In an era of streamed sets, headphone hot-takes and endless scrolling screen time it can be easy for music writers to drift away from dancefloors and the crowds on them. This isn’t the case with our own Jim Ottewill, who’s always got one ear to the (sticky dance)floor, and the other listening to what crowds have to say about their favourite DIY spaces.
After the success of Out of Space, why did a newsletter seem like the best follow-up?
Good question – how do you follow up a book? I don’t know how other writers have felt after something like this gets published but I was definitely a little bit lost. Out of Space took some years to write, and was a peak for me in terms of ambitions – and afterwards, there was a void that the freelance features I was getting commissioned to write at the time weren’t filling.
After the book’s publication, amid the mild delirium of getting it out there, there was still a lot of energy bobbing around it from myself, on social media and some of the messages or comments that came through. Once the dust settled on the book promotion and tour, it felt like there were still conversations to be had and people to speak with, particularly as the story moved on almost immediately after the book came out. Printworks shut, Gut Level in Sheffield moved somewhere new, and other spaces like Drumsheds opened up.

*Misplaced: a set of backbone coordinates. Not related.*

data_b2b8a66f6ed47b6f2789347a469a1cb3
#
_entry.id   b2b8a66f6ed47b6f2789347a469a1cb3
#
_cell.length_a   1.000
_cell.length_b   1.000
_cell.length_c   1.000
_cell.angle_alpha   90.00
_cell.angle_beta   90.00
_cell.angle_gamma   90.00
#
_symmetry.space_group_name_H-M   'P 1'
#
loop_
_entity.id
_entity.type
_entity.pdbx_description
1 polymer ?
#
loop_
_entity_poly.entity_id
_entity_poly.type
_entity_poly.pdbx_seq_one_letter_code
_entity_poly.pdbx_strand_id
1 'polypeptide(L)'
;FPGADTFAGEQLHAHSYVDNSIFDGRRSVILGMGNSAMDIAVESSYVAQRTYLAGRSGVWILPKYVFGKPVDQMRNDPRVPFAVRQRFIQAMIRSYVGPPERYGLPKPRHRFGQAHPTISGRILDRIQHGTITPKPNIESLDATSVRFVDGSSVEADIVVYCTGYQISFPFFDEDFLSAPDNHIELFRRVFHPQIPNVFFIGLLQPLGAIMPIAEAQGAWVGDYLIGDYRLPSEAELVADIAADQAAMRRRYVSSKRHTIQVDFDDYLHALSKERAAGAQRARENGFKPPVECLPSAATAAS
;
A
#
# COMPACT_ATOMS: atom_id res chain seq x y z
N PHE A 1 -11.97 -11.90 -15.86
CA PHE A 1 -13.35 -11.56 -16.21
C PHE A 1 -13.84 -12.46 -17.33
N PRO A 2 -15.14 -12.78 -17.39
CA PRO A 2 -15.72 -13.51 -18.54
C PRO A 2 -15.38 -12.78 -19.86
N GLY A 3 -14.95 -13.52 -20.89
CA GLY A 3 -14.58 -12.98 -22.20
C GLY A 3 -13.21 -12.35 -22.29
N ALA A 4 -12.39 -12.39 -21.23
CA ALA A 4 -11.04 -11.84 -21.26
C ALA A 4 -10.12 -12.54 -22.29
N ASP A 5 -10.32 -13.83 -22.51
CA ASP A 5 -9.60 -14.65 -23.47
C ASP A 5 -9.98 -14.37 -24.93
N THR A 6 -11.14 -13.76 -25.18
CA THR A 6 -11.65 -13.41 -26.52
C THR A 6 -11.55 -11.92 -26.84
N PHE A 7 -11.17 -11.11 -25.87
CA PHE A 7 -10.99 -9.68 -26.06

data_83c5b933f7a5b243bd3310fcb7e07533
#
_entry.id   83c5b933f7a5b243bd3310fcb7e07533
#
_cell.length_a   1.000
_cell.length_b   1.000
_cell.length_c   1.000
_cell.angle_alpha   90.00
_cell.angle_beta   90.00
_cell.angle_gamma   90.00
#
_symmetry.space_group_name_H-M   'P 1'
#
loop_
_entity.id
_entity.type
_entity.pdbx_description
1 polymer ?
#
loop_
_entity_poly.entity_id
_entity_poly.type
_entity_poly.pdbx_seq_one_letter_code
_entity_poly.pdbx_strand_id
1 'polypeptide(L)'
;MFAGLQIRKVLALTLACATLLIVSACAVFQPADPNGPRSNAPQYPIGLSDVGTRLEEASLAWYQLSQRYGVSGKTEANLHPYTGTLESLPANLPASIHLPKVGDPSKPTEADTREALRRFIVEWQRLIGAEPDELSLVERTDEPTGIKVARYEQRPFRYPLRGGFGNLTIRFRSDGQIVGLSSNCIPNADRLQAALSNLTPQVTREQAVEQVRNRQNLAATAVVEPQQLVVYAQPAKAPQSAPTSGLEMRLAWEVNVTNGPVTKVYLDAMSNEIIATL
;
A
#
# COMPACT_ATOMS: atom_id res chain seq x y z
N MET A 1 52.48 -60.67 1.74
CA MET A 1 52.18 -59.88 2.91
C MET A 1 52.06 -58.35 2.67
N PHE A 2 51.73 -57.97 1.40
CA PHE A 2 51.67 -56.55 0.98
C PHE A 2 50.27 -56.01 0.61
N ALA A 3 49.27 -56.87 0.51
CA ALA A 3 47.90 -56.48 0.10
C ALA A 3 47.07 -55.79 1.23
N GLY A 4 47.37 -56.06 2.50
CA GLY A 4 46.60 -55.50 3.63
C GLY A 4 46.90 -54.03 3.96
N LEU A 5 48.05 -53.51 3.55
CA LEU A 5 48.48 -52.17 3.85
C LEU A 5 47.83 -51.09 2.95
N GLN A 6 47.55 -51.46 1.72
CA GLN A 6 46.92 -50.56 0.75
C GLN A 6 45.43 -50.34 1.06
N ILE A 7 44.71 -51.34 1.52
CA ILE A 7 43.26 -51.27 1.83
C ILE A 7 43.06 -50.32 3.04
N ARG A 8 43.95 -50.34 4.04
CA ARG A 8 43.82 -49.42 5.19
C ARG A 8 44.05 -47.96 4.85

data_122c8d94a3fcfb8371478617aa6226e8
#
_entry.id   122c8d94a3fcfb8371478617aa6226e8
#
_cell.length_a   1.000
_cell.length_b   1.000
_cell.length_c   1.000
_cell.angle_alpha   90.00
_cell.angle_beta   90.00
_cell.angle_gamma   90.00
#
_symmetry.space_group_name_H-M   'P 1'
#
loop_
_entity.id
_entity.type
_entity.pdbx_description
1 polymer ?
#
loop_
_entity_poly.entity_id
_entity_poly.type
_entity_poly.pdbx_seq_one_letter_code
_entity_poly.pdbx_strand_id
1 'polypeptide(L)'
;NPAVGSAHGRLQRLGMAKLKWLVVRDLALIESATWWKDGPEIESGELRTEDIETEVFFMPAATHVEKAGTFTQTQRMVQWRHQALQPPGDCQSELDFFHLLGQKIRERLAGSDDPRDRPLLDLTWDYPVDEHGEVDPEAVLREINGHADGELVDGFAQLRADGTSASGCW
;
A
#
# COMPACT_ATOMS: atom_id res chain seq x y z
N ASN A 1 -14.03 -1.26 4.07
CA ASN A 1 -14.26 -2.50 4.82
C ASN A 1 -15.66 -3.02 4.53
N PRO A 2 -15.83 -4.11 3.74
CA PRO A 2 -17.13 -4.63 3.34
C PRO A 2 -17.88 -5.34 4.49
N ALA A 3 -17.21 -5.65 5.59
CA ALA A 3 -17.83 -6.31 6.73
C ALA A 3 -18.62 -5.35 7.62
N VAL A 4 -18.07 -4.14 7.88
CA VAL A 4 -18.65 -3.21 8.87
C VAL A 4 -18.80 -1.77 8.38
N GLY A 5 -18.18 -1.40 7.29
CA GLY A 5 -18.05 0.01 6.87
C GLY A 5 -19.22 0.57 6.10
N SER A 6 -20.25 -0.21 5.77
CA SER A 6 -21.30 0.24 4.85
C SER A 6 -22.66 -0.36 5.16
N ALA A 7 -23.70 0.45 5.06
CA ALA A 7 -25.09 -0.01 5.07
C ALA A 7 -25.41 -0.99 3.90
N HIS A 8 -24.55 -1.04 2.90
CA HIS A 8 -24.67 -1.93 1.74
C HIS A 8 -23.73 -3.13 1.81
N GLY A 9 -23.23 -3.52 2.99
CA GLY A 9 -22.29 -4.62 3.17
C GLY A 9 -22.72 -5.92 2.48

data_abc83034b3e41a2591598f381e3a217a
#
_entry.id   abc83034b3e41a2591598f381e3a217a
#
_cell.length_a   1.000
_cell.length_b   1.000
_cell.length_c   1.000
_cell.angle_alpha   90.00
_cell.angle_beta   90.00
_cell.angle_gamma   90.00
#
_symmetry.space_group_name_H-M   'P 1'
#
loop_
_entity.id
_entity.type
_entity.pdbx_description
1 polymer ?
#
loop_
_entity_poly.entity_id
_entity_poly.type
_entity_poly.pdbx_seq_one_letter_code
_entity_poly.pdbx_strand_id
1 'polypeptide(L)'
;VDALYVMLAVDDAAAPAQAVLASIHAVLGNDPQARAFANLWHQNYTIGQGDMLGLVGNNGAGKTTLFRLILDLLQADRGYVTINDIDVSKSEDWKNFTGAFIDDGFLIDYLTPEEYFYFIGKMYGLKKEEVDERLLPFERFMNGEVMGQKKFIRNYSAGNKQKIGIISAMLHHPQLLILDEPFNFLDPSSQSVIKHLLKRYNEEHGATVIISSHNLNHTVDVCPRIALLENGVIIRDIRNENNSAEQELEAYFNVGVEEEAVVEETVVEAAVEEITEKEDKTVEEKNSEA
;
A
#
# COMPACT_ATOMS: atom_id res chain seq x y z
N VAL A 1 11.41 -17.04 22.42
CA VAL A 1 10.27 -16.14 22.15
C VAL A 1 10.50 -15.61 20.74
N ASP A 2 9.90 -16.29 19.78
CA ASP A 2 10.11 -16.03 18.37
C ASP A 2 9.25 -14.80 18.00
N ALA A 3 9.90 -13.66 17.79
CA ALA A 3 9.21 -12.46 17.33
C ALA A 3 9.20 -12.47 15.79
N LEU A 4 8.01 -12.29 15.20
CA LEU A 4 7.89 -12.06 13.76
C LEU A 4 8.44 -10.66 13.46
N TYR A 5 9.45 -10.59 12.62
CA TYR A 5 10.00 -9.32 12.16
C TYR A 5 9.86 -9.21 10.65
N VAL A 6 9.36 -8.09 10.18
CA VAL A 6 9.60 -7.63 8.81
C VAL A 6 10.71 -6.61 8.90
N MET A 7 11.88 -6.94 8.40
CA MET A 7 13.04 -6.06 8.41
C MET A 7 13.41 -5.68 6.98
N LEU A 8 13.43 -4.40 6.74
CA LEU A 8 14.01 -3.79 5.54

In a novel, once the ink has dried, that’s the story right there on the page – and it’s unlikely to change. With something like this, the narrative is so fluid, it was dancing right up to the point of publication and has continued to do so. So a newsletter seemed like a good way to keep up the momentum, speak to people who I hadn’t had a chance to with Out of Space, push the book further and carry on putting stories together…
At the end of 2023, as someone who has put the hours in on dancefloors across the UK, what does community mean to you?
I guess this word ‘community’ has become muddied in some respects – co-opted by brands and bigger clubs with significant backing and resources who are all about profit rather than people, it’s a word bandied around to mean all sorts of things that don’t necessarily align with what you might consider a community to be.
I interviewed Man Power in 2023 around this and he described how real notions of community have been “supplanted by a kind of simulated version of it through social media and corporate brand policies that draped themselves in the themes of community but repurposed them to create customers and subscribers instead of genuine community members”.
In terms of clubs then, I think you can see communities being musically fed and watered effectively in the work being done by DJs like Man Power and his parties in Newcastle. The focus is on serving amazing music in interesting, intimate spaces to a local crowd that has organically evolved and got really stuck into what he’s doing. Groups like Sister Midnight, the Friends of the Joiners Arms and Gut Level are also doing amazing things to bring their grassroots scenes together to create and grow something new.